Next, FIG. 3 shows a second embodiment of the-control signal generator 32 in the SDRAM according to the present invention. The control signal generator 32 of the present embodiment is intended to improve the previous embodiment of FIG. 1.

As shown in FIG. 3, the control signal generator 32 of the present embodiment includes the DLL circuit 1, the plurality of latches 2, 3, 4 and 5, the constant voltage generator 7 and the AND gate 8. These elements in the present embodiment are essentially the same as corresponding elements in FIG. 1, and designated by the same reference numerals and a description thereof will be omitted. The control signal generator 32 of the present embodiment further includes an inverter 9, a second latch 10 and a first latch 11, as shown in FIG. 3. Further, the internal circuit 6 of the SDRAM is shown in FIG. 3. For the sake of convenience of description, suppose that the internal circuit 6 includes a command decoder of the control signal generator 32, the control signal latch 35, and other elements of the SDRAM shown in FIG. 14.

In the previous embodiment of FIG. 1, the clock enable signal (CKE) and the external clock (EXT CLK) are not in synchronism with each other. Hence, there is the possibility that the DLL circuit 1 outputs an INT CLK pulse having a short period that is smaller than one period of the EXT CLK.

FIG. 4 is a time chart for explaining a problem of the operation of the control signal generator of FIG. 1. In the control signal generator 32 of the FIG. 1, no latch is provided at the input of the AND gate 8 and the CKE is supplied directly to the AND gate 8. As shown in FIG. 4, the INT CLK pulse having a short period that is smaller than one period of the EXT CLK, may be produced by the DLL circuit 1, and this pulse may affect a subsequent-stage circuit of the SDRAM.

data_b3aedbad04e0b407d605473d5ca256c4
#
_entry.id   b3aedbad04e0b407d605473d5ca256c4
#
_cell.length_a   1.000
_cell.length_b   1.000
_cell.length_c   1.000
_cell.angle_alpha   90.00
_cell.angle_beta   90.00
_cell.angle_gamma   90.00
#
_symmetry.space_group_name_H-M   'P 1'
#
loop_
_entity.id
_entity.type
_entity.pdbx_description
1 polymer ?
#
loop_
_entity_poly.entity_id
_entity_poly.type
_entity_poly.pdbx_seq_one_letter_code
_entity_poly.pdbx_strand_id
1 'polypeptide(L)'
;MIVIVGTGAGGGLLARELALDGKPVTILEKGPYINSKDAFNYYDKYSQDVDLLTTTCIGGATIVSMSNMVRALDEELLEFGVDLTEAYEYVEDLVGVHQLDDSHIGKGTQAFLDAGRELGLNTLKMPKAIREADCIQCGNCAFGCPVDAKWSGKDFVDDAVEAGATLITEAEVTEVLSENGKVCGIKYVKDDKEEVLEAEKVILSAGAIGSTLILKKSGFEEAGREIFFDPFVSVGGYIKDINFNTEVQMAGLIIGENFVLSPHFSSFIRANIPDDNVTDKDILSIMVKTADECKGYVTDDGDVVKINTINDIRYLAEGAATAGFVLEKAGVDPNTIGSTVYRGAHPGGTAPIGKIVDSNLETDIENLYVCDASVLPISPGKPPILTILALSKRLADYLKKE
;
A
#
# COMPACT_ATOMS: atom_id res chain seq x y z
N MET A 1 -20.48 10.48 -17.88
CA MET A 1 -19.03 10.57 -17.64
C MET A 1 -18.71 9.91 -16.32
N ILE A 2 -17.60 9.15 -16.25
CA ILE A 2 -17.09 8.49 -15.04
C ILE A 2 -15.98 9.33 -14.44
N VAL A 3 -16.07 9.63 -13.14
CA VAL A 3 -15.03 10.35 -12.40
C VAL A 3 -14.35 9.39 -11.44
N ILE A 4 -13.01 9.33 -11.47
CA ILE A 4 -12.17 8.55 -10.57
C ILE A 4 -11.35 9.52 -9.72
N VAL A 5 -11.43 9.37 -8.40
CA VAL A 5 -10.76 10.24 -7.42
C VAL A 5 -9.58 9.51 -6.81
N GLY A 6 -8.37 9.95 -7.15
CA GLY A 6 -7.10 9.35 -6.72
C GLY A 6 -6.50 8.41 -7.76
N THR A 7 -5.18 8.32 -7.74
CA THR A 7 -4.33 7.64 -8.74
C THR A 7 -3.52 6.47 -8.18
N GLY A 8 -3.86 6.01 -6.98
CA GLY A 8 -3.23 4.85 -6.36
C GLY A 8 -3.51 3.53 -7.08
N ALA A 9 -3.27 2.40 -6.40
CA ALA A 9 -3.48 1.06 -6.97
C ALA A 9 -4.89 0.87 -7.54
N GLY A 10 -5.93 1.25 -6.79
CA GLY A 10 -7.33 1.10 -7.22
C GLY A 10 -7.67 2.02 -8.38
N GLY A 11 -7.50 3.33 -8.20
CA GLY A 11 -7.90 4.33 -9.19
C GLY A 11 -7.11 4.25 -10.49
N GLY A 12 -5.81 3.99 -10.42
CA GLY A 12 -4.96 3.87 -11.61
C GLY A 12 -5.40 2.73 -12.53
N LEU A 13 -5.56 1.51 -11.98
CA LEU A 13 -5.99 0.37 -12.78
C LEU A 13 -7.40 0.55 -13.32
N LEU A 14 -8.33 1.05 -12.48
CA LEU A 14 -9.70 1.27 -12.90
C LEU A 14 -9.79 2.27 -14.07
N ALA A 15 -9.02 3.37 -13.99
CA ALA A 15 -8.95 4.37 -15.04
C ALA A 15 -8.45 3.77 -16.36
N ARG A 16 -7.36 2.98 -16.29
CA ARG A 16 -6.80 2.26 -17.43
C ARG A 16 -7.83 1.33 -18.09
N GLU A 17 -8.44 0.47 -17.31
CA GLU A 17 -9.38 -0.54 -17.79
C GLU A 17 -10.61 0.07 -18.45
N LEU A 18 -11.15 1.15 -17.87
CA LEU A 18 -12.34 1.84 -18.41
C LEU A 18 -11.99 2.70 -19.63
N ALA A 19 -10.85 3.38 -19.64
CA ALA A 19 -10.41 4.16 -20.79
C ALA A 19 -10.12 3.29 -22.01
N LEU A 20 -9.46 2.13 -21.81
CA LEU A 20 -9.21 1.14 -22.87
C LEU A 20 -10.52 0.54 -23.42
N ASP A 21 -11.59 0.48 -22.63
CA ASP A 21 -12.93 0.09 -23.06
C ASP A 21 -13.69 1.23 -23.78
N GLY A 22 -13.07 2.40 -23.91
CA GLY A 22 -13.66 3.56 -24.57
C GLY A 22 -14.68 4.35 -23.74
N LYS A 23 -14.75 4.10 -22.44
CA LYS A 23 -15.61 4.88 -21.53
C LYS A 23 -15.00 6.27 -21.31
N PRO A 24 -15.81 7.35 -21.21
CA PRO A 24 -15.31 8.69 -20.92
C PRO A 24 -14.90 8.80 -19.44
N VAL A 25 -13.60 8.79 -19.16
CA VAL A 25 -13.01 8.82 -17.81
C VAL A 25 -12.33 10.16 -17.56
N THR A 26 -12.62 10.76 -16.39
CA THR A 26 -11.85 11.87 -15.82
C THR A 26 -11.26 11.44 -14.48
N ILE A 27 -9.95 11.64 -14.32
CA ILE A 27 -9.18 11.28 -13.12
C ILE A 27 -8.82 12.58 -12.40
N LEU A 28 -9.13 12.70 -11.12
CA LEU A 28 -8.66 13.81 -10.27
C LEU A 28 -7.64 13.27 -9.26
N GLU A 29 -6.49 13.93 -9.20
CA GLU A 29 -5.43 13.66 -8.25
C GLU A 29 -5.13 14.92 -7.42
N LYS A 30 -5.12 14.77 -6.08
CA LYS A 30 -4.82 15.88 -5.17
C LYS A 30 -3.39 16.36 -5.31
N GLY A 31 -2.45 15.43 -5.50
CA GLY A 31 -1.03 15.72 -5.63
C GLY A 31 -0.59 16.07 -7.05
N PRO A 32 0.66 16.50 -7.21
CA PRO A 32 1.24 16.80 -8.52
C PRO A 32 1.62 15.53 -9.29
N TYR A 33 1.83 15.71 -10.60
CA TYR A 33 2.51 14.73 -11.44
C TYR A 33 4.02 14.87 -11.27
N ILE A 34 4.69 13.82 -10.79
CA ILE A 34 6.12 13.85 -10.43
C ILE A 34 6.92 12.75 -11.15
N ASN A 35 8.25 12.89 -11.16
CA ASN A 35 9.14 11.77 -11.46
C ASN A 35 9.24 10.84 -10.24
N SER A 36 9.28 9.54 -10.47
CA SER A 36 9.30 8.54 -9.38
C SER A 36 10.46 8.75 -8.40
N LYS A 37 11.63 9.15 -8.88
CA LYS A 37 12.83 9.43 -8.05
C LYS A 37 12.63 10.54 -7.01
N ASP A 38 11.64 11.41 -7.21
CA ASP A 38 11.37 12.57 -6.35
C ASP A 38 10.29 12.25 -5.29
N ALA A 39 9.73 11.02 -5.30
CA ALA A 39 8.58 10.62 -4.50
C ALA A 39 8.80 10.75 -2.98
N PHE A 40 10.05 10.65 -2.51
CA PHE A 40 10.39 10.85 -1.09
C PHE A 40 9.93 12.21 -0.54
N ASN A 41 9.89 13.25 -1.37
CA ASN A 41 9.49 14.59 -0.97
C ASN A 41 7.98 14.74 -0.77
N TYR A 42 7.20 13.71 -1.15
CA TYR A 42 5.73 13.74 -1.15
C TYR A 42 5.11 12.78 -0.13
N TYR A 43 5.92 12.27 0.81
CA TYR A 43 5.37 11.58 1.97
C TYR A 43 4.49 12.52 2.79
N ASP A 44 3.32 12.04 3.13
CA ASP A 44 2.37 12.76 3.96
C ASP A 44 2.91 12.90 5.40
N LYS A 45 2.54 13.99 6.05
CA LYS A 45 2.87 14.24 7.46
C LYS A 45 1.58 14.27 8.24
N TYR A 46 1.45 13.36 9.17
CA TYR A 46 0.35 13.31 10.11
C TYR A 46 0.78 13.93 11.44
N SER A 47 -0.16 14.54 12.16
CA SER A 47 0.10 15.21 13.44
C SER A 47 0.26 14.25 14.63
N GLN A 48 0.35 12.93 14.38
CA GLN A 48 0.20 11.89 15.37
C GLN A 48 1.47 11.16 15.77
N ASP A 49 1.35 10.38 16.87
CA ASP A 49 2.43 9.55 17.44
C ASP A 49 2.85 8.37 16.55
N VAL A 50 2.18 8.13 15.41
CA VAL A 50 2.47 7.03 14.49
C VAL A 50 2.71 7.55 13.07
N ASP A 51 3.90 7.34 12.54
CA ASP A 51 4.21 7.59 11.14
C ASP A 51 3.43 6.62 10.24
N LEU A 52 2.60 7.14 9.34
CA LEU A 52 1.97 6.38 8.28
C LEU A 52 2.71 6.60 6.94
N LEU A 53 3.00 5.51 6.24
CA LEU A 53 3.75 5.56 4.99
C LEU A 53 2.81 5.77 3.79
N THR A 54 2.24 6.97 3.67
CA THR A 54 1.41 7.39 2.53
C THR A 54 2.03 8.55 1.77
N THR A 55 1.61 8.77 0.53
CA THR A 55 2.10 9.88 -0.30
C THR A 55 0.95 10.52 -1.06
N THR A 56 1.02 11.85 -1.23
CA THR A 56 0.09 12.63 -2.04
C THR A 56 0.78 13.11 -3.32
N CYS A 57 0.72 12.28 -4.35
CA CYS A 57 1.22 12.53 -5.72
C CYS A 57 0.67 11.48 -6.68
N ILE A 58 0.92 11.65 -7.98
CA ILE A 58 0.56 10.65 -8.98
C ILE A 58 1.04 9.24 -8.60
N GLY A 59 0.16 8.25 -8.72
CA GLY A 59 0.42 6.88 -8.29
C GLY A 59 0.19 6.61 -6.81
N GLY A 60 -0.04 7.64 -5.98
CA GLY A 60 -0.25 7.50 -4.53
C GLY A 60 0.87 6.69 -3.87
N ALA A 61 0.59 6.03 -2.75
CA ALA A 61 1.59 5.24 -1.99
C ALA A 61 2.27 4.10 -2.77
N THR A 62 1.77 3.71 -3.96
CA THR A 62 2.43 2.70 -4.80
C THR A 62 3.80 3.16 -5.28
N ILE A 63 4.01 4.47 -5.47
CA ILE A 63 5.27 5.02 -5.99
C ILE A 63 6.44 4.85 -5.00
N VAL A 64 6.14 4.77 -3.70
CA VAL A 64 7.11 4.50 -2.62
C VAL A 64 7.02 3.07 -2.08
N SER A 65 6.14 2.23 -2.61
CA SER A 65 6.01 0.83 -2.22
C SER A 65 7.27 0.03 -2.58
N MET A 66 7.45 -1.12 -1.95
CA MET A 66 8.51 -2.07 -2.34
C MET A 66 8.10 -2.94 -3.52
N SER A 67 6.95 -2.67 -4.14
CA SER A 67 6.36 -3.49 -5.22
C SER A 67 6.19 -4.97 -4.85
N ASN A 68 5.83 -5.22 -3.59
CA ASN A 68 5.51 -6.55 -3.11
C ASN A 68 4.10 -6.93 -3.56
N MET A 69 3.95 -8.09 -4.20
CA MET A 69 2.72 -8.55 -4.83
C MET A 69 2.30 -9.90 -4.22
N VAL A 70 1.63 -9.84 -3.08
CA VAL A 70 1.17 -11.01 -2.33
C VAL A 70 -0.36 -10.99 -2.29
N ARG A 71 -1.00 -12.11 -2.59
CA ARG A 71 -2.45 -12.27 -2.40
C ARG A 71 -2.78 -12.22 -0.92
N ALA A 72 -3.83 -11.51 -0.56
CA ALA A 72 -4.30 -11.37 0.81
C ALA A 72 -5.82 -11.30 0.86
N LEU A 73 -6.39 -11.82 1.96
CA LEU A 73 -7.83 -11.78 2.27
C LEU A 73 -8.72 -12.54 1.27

In the control signal generator 32 of the present embodiment of FIG. 3, the external clock (EXT CLK) is supplied to a first input of the AND gate 8, and the first latch 11 has a first input to which the clock enable signal (CKE) is externally supplied, a second input connected to an output of the DLL circuit 1, and an output connected to a first input of the second latch 10. The inverter 9 has an input connected to the output of the DLL circuit 1 and an output connected to a second input of the second latch 10. The second latch 10 has the first input connected to the first latch 11, the second input connected to the inverter 9, and an output connected to a second input of the AND gate 8. The AND gate 8 has an output connected to the input of the DLL circuit 1.